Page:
A recent Wall Street Journal article entitled “The Problem for Small-Town Banks: People Want High-Tech Services” struck a chord for me. It recounts the story of a Bank of America branch in Monticello, New York, that was purchased by the National Bank of Delaware County, a community bank with just a handful of branches.
The appeal of technology solutions
When the sale of the Monticello Bank of America branch was announced, there was a modern-day run on the bank, with people standing in line for hours to withdraw their funds, equating to half of the bank’s deposits. For many of these Bank of America customers, they did not have confidence in the technology capabilities of the National Bank of Delaware County. Repeated computer glitches during the transition would prove their fears to be justified.
Perhaps one of the reasons these small-town customers had originally chosen Bank of America as their financial institution was the bank’s adoption of numerous high-tech services like a robust and user-friendly online banking platform and smartphone app, as well as countless ATMs, that allow for remote deposits and transfers. Thanks to this type of technology, many of these customers did not really need the services provided by a local branch.
Making up for the tech gap
The banking industry's shift towards technology tools, discussed in this Wall Street Journal article, underscores an important point that applies to other industries as well. In order to compete with the appeal of companies with such high-tech features, those in relationship management and sales roles have to find another differentiator—a unique angle that will help them retain existing clients and appeal to new ones.
Whether you are a business banker for a community bank, an independent financial planner, or a sole-proprietor accountant, the key to making personal connections with your customers is to be advice-driven.
Honing your sage advice
How do you become more advisory to your clients? Offering things like cash flow and exit strategy advice is a good first step. But to take it further, you’ll want to learn about the business owner’s suppliers, buyers, and competitors. Knowing this, you can figure out where you can bridge the gap between their issues and the financial solutions you can provide.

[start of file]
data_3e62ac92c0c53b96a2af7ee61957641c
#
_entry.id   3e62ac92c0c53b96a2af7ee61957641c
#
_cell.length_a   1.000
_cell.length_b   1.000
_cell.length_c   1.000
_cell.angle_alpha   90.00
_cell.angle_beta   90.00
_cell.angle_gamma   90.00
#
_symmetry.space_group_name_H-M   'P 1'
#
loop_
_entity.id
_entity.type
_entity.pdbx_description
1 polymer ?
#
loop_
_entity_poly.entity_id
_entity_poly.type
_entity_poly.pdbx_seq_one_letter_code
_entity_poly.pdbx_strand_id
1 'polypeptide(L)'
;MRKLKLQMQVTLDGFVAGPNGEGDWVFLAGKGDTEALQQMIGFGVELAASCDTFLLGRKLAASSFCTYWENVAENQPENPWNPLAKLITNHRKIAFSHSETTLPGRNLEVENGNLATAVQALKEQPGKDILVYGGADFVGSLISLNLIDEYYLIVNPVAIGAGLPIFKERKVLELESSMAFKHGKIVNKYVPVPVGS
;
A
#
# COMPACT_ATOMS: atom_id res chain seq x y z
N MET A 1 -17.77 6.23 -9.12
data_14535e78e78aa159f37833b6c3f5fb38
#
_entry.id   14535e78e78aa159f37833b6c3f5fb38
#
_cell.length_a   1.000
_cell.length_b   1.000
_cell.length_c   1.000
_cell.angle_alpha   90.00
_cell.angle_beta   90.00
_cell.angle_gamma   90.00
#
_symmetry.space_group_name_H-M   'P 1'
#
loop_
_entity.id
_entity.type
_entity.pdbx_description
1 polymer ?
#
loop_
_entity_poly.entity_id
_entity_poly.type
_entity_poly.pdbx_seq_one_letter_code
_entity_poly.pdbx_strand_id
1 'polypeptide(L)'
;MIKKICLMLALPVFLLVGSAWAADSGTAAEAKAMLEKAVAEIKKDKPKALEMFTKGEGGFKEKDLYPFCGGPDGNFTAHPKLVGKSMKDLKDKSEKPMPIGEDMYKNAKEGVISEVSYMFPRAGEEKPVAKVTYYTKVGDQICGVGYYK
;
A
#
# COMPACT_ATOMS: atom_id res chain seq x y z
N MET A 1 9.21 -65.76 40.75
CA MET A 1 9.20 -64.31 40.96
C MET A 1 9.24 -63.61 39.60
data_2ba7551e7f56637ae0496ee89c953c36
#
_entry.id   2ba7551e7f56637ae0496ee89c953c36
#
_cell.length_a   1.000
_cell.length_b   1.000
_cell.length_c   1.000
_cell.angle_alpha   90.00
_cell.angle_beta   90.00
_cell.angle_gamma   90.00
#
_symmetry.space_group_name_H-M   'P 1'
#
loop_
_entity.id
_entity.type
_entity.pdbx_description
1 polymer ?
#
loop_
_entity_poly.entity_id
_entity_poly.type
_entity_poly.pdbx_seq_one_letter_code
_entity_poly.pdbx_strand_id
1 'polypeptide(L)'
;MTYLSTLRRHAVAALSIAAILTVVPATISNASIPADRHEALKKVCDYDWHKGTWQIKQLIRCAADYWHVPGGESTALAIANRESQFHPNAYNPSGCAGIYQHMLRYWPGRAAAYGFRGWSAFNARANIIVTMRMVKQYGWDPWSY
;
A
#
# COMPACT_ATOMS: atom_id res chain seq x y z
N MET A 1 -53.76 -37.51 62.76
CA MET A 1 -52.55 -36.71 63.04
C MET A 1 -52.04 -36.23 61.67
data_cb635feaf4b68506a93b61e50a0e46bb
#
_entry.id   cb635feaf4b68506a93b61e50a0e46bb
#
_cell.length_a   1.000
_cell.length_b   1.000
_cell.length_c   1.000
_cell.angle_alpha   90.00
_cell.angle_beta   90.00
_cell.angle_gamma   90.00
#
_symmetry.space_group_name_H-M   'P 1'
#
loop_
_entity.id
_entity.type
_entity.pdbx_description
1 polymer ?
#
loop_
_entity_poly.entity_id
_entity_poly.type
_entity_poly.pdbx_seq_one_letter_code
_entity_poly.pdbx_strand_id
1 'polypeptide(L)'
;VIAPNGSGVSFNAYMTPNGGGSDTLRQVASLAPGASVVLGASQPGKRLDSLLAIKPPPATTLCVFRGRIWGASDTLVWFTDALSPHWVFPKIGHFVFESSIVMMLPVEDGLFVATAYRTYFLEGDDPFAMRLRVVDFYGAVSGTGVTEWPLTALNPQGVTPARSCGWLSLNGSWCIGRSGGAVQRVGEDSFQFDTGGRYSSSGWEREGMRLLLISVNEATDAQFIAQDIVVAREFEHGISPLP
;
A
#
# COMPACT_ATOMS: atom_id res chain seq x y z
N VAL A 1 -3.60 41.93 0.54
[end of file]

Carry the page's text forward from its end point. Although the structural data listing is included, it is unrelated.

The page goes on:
And Vertical IQ makes it simpler to find that nexus between challenge and solution. Go to the Industry Profile on your client’s niche, and review the “Quickview” and “How Firms Operate” chapter to understand the ins and outs of their business. Look over the “Industry Trends” and “Risks to Watch Out For” chapters to get an in-depth understanding of the forces that are at play within their industry.
Using this knowledge, as well as the “Call Prep Questions” chapter, you can have a highly customized discussion with your client about their company’s issues and opportunities, and how this impacts their personal financial situation. With your finger on the pulse of their industry, you can offer them tailored guidance based on a holistic look at their entire financial picture.
Winning with advice-driven client interactions
There’s no denying: Some business clients will be drawn to the high-tech “goodies” offered by big banks, financial advisories, or accounting firms. But the truth is: If you are a community banker, independent financial planner, or sole-proprietor accountant, those people may not be your ideal client anyway.
Using Vertical IQ to develop your knack for industry expertise, you will attract clients who find value in relationships—people who want to know the professionals who are assisting and advising them. And you will be able to offer those clients truly customized guidance about how to protect their business from cyclical ebbs or market changes, aiding them in creating a bright future for both their personal and business finances.